Canada retained their Winter Olympic ice hockey title with a convincing 3-0 win over Sweden at the Bolshoy Ice Dome in Sochi.

Goals from Jonathan Toews, captain Sidney Crosby and Chris Kunitz made it three gold medals in the last four Olympics for the Canadians, thus polishing their credentials as the world's top hockey nation.

However, Mike Babcock's side would surely have expected more of a game from their opponents although they started much the busier team against a highly-fancied Canada team who had beaten traditional rivals USA 1-0 in the semi-final.

When Carl Hagelin struck the post before Canadian netminder Carey Price gratefully grasped at the puck to end the danger, it looked like the Swedes were in the mood to cause an upset.

However, Canada slowly asserted themselves and Patrice Bergeron also hit the upright before they edged in front.

After 12 minutes and 55 seconds of the first period, Toews, the 25-year-old Chicago Blackhawks captain, sneaked them ahead following an assist from Jeff Carter and they may have added a second only for Swedish goaltender Henrik Lundqvist to foil Matt Duchene.

Sweden's Jonathan Ericsson had a two-minute spell in the sin bin for holding an opponent with Kunitz also sidelined for the same time for high sticking but it was a mostly unremarkable first period.

With Kunitz still serving some of his punishment at the start of the second period, Sweden swarmed around the Canadian goal but when parity of numbers was restored Canada were back on top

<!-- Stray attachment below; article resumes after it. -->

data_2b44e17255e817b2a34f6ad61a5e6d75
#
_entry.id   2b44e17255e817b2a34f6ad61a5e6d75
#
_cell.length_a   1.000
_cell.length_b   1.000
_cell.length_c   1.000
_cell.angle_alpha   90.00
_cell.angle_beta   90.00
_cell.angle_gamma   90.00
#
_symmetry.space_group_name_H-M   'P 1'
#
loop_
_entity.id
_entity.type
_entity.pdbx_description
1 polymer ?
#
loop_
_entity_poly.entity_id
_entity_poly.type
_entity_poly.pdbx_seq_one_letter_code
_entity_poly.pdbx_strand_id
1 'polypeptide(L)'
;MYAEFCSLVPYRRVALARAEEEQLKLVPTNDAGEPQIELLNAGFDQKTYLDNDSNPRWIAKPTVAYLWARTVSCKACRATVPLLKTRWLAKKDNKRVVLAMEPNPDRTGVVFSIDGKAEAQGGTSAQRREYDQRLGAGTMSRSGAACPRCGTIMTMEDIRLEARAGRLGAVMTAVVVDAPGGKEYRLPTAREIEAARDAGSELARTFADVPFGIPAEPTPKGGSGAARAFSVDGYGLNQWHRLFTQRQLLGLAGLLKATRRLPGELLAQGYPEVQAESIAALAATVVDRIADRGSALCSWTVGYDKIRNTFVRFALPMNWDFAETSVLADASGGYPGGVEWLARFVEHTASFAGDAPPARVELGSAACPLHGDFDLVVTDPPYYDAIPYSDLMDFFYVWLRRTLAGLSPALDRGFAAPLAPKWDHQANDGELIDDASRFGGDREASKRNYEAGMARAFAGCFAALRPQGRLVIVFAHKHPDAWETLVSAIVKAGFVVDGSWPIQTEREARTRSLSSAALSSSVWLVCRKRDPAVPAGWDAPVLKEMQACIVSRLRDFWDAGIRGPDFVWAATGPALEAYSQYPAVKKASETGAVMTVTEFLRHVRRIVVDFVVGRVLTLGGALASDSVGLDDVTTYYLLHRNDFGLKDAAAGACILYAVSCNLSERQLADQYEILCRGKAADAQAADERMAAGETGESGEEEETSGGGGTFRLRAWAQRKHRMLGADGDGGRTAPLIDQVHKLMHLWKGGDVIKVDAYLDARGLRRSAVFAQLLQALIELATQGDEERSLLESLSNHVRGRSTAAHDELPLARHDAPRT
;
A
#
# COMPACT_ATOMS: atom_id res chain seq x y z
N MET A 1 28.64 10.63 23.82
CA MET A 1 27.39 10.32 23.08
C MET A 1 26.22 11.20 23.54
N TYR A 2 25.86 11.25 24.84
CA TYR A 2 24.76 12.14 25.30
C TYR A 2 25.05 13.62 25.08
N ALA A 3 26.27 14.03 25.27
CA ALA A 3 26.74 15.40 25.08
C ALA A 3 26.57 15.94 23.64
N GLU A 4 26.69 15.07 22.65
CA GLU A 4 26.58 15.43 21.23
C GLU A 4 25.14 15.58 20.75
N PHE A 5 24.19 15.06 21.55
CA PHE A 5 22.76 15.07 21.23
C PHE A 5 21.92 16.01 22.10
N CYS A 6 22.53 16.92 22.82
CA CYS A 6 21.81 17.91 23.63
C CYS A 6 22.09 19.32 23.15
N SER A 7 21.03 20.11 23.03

Sweden's Jakob Silfverberg earned himself a two-minute penalty for delaying the game but Babcock's men remained imposing even if the statistics suggested a more even encounter.

There was no surprise when national hero Crosby, who grabbed the gold-medal winning goal in a unforgettable sudden-death final victory over the USA in Vancouver, 2010, made it 2-0, racing clear on the break before beating Lundqvist with an unstoppable shot.

When Sweden's Patrik Berglund had to sit out two minutes for boarding, it hampered their chances of getting back into the game and they faced a fraught final period which quickly became stretched.

It always looked more likely Sweden would lose a third than get back in to the game and indeed Kunitz flashed the puck past Lundqvist to seal the deserved win for Canada.